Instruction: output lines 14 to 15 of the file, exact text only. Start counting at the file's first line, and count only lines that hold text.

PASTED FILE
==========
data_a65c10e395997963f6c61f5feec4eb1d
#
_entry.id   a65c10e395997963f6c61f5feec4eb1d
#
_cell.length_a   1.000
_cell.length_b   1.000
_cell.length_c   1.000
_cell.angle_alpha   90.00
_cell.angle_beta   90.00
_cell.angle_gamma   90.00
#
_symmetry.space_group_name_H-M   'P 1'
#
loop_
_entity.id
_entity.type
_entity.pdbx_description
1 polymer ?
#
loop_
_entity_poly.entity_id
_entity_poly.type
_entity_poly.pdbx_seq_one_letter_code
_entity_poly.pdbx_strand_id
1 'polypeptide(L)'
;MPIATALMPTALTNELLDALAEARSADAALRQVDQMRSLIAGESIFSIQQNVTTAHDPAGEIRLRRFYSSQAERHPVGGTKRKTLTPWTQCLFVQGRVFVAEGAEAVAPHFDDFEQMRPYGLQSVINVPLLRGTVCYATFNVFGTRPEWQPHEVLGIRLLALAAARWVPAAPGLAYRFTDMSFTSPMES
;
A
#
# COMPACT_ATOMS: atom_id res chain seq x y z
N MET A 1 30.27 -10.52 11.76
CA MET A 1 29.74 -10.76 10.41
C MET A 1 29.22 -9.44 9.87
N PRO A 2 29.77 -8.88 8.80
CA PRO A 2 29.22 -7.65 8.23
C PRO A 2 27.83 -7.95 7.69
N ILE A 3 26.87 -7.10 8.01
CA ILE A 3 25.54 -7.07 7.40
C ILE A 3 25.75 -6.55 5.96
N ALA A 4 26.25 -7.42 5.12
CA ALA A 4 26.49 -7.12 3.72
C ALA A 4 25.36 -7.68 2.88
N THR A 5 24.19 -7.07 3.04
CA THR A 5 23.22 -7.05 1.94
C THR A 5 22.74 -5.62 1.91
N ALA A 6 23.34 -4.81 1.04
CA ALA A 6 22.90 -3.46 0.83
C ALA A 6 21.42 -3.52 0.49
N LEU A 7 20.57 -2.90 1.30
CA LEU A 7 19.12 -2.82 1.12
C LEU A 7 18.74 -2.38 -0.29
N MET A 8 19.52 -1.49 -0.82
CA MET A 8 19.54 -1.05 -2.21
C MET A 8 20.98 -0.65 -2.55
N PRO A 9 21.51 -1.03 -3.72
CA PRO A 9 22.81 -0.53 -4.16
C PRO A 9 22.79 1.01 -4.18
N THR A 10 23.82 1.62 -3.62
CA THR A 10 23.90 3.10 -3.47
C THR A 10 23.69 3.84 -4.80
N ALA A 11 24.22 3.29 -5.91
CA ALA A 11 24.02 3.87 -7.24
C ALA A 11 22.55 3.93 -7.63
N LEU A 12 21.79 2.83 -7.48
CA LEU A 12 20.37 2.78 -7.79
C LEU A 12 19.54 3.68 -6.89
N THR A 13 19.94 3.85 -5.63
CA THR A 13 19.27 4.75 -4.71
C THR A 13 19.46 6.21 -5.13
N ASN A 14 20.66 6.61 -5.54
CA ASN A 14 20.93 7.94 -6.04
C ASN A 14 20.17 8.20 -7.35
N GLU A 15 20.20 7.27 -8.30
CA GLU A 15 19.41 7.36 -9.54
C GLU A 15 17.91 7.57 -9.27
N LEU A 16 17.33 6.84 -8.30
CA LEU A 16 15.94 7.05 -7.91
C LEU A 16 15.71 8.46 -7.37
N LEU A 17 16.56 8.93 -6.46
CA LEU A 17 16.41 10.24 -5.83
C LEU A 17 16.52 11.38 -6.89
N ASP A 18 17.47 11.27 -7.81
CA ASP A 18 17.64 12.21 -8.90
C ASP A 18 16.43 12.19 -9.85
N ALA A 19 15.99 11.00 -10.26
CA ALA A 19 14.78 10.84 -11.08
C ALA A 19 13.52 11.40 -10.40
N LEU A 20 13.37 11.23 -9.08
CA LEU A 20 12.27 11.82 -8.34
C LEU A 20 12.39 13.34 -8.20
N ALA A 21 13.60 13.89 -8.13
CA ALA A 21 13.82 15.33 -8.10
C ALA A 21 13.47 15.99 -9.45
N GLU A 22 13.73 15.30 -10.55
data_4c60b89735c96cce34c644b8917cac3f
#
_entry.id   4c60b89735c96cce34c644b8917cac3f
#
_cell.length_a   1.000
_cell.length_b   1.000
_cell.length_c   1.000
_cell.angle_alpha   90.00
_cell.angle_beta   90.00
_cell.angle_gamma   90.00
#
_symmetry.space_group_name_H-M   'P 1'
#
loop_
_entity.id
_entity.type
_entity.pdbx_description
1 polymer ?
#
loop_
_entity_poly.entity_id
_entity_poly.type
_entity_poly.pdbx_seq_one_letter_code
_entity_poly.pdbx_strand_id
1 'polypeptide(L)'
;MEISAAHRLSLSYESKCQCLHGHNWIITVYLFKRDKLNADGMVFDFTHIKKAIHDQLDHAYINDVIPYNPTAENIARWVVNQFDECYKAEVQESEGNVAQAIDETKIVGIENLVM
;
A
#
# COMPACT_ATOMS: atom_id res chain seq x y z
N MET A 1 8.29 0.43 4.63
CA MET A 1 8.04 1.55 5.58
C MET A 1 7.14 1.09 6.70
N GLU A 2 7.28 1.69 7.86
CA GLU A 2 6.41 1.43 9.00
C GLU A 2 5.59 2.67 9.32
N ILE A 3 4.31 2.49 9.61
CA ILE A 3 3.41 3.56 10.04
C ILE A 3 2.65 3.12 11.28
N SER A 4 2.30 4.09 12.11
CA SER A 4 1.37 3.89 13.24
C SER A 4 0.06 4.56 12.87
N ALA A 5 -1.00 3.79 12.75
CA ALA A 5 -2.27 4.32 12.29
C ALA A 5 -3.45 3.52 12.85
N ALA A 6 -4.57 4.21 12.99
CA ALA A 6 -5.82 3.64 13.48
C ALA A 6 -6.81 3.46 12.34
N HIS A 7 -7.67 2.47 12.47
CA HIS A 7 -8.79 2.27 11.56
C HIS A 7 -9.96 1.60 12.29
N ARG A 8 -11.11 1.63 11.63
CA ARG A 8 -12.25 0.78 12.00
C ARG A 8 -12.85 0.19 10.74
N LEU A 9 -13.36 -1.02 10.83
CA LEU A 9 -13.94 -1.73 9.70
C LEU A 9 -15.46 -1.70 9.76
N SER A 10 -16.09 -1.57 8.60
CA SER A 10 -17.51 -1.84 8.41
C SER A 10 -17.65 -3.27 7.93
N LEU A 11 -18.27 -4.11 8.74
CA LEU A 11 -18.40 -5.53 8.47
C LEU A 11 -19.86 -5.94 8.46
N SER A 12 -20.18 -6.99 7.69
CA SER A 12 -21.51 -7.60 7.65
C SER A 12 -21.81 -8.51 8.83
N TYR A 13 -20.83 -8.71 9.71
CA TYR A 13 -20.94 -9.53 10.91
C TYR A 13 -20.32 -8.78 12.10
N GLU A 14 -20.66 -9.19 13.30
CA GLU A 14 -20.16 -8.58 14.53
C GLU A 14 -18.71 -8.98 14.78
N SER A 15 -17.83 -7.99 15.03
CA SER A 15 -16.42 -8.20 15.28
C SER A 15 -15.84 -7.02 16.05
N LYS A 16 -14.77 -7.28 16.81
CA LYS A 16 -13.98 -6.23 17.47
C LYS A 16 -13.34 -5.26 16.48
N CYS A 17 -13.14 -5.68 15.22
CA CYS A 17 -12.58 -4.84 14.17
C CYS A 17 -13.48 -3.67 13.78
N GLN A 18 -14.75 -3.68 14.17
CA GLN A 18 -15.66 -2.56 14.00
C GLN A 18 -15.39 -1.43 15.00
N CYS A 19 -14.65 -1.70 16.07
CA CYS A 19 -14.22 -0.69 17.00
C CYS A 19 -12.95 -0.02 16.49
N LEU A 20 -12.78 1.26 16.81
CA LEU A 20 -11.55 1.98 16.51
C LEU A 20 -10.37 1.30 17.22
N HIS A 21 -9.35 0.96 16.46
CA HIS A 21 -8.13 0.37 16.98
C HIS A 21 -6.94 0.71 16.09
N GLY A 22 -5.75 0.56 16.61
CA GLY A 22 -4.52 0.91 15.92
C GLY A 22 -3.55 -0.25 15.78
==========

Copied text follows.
loop_
_entity.id